Dr. Jaime Seeman: Oh, I can picture this patient


Dr. Jaime Seeman: right now. Yeah.

Andrea Johnson: And it’s not. It’s not that they don’t trust you. They want to get the answer right. They want to make sure they do it right. you know, you’ve got somebody like me who might be like, so it’s really not that bad, is it? You know, and. And I want you to tell me a story about somebody who survived whatever it is I’ve done and. Or whatever it is I’ve got. And so you’ve got these different types of ways that people communicate, and if you’re willing to look, you can actually see them in action, just understanding these kinds of things. I have a local establishment that I like to. It’s like a little store that I like to go to. And I walked in one day, and the manager was just like, something’s wrong. And she said, oh, they’re all fighting. I said, well, what do you mean? And she said, well, it’s this, that and the other. And I said, I got something for you the next time I went back, because I have the, Maxwell disc report is a 30 page report based on leadership and communication. So it includes a personal growth plan for you, like, get you started. But in there is a cheat sheet, and it’s, like a crosswalk. Right. And, like, in medicine, we use that for different things. If you see this, you need. You might want that. Or if you see this, you’re looking at these kinds of things. She put that up in their lunchroom, and within the next time I came back, she said it took 30 minutes, and we had identified everybody, and literally, we get along so much better. And so this works not just with your patients, but also with your team. I read somewhere that an average surgeon has a team of about 20 people that they work with, and it’s really. And my big client, when I, My first big client when I left the University of Virginia was a veterinary hospital, which is very similar. I was shocked at how similar it was, was to human medicine. But being able to see where the teams interacted and how the communication was breaking down in certain areas, because in certain professions, you’re going to have people who are more likely to be one type or another. And if you don’t have anybody there to translate, then you don’t have good communication. So I think being willing to learn about it and be willing to grow and be willing to see other people and make sure that you’re the one who is responsible for communicating the message, that’s the best way to.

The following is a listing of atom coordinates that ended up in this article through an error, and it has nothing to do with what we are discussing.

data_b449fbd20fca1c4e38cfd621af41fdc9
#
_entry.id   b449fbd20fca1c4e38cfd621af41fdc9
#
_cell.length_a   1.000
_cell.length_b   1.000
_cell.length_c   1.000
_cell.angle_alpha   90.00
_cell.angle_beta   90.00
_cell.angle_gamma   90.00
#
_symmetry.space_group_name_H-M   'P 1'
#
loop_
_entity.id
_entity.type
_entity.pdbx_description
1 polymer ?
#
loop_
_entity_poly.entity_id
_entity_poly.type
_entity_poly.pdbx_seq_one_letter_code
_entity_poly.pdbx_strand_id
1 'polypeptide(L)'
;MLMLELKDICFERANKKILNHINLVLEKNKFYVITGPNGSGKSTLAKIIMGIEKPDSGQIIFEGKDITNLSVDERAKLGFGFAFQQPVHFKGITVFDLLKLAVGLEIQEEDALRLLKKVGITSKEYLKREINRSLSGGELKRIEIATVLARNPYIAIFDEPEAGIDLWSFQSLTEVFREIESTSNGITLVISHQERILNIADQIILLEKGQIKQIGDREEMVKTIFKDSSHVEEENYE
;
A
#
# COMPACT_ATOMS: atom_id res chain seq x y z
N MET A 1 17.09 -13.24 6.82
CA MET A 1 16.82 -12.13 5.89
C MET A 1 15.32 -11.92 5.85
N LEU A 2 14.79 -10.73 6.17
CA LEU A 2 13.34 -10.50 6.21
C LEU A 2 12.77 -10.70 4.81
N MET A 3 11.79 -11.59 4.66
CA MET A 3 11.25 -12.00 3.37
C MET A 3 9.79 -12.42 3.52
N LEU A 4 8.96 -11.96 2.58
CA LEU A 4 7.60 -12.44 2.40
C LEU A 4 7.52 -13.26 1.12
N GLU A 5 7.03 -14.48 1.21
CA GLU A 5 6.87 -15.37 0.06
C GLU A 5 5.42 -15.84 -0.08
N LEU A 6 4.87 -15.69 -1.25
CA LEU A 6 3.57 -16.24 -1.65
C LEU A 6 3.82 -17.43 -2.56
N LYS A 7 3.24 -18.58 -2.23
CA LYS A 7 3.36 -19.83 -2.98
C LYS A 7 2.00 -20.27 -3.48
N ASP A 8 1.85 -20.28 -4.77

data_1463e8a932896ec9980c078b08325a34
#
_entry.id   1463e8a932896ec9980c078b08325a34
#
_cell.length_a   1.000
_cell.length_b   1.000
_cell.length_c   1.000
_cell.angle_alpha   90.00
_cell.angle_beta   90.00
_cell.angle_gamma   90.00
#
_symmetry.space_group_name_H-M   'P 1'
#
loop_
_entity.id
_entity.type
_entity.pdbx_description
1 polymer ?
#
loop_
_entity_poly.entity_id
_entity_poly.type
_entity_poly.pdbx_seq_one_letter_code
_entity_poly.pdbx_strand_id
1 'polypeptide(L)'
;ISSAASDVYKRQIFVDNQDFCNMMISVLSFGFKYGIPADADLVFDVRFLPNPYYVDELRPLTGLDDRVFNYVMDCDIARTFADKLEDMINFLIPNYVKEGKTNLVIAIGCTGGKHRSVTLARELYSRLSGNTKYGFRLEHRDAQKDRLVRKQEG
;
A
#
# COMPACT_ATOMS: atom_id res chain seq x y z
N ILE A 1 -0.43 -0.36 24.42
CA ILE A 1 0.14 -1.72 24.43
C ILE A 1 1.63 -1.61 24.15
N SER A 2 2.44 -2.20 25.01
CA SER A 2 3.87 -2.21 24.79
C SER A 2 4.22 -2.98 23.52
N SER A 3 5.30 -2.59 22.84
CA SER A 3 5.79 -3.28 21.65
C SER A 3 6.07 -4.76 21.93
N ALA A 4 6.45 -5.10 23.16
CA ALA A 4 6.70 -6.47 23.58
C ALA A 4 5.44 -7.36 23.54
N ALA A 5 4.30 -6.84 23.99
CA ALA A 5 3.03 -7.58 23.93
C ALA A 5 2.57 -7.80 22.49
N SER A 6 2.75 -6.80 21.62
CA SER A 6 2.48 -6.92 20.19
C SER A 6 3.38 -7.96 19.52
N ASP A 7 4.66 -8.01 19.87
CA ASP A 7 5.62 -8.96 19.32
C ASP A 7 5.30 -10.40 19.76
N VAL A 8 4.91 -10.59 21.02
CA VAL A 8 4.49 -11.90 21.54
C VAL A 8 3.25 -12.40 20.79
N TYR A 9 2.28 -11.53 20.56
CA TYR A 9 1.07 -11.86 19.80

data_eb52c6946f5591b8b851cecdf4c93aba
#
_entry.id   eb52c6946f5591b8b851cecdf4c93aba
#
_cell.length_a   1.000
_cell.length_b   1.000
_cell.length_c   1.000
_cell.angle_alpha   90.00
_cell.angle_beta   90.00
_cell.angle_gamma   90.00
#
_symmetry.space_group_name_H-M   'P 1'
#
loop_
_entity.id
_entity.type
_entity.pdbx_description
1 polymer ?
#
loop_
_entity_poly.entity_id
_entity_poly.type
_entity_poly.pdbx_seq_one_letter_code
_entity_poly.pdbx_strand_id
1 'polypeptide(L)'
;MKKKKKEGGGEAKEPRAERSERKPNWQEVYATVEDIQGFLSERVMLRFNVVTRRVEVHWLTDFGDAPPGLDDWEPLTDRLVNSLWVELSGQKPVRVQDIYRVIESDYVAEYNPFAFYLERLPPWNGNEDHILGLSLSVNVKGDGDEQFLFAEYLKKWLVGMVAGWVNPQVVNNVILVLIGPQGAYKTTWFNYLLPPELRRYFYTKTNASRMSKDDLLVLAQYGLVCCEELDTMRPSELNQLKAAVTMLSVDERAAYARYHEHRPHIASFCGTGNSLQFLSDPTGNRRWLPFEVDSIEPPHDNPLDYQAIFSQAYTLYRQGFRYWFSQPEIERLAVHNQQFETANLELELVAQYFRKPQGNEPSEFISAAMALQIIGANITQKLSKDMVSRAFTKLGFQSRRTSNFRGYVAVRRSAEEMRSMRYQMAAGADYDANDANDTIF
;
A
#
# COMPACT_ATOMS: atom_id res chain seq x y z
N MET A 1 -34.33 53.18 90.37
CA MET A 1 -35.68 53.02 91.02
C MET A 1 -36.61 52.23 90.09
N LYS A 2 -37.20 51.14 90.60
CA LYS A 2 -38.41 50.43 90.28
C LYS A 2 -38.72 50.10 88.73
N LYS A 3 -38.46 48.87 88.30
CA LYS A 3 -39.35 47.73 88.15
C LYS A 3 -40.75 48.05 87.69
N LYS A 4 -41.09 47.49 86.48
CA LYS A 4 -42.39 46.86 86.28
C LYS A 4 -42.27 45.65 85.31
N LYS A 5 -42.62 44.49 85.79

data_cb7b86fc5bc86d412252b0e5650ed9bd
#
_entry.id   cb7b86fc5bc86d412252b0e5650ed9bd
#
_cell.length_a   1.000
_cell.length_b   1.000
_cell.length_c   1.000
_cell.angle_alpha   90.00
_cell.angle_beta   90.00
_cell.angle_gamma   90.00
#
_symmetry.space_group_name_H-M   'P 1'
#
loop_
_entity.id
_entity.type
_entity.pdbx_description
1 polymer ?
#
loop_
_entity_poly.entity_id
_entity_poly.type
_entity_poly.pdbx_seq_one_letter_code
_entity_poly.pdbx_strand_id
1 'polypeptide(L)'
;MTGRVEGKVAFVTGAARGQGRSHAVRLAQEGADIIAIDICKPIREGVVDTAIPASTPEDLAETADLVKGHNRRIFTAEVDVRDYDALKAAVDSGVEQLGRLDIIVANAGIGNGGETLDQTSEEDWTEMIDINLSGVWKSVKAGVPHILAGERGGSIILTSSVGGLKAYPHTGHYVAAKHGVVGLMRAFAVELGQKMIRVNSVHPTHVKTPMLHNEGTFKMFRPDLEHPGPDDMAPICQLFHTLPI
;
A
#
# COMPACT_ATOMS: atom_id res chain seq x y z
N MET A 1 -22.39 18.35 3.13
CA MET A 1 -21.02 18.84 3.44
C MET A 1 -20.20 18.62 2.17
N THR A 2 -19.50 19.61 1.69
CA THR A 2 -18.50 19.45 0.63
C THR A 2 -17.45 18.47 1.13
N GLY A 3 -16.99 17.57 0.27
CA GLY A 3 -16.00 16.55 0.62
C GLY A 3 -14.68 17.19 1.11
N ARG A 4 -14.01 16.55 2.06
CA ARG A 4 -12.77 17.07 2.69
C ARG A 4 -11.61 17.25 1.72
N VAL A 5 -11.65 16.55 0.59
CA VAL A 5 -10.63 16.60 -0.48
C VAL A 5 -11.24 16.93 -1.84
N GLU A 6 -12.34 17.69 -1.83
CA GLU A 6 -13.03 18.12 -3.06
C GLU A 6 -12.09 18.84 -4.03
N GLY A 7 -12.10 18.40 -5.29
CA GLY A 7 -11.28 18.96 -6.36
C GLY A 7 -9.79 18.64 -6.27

Dr. Jaime Seeman: I love that.

The six tenants of intentional optimism come from losing your mother in 2017

so intentional optimism.

Dr. Jaime Seeman: What does that mean?

Andrea Johnson: Well, I m shared earlier that I lost my mother in 2017, and I didn’t want to wait until the last minute to live the way I wanted to live. And so I. Grief can be a crucible, and I sat down for a good six months and brain dumped all the things that I wanted to live. I’m not the same personality my mother was. She was norm from cheers. I mean, she’d walk in a room and everybody would go, Judy, you know, it’s like popping a bottle of champagne. It was fun. but I’m not that person. I’m much more analytical. I’m much more practical, but I can be very optimistic and outgoing. And so for me to just say, well, I want to be more like, my mom wouldn’t have done it. And so what I did was I sat down and I said all these things that I say. I want to be purposefully for the rest of my life. However many years I bought left, I put them all down. And then I started seeing where. Where they come together and how they look the same and maybe what fell under another one. And I ended up with. With. I ended up with seven and decided I needed to go with six because seven was just weird. But these are just the principles, the attitudes and the mindsets that I personally employ and embody to live out my goals. And I started sharing them with my clients, and I had one who said, I kept it in my binder. And I went to this meeting and it was really bad. And I came back and I’m like, that’s right, I want to do this. I was like, that’s great. but it became the impetus for me starting my business. It became the why for how I live, even teaching my son what I teach my son. and so I’m happy to share them with you, but I also have.

Dr. Jaime Seeman: A challenge through the six tenants.

Andrea Johnson: It can be a lot. but we’ll share it. Yeah. So a high level views. It’s bookend. It’s got bookends of optimistic and intentionality. So I’m just going to throw those two out there from the very beginning because they hold it all together. but optimistic includes things like hope, being understanding that there is something in the future. And I think that we all could use a little bit of hope, especially in the medical profession. I was in the division of nephrology during COVID so I understand what that can be like in a really tough situation. But optimistic includes hope. It includes being confident about things, knowing that you have enough information to at least take the next step. It includes being proactive, actually moving forward. The second one is present, and this is more than. Than just, you know, we say, well, I want to be present. So we usually think of that as being in the moment or being, you know, having, as Bob Goff says, being where my feet are, you know. but I like to say it includes things like wonder, grown up wonder, knowing why the stars twinkle. And yet, you know, being even more amazed than a child looking at the stars, being generous, kind and open. And I think that will serve us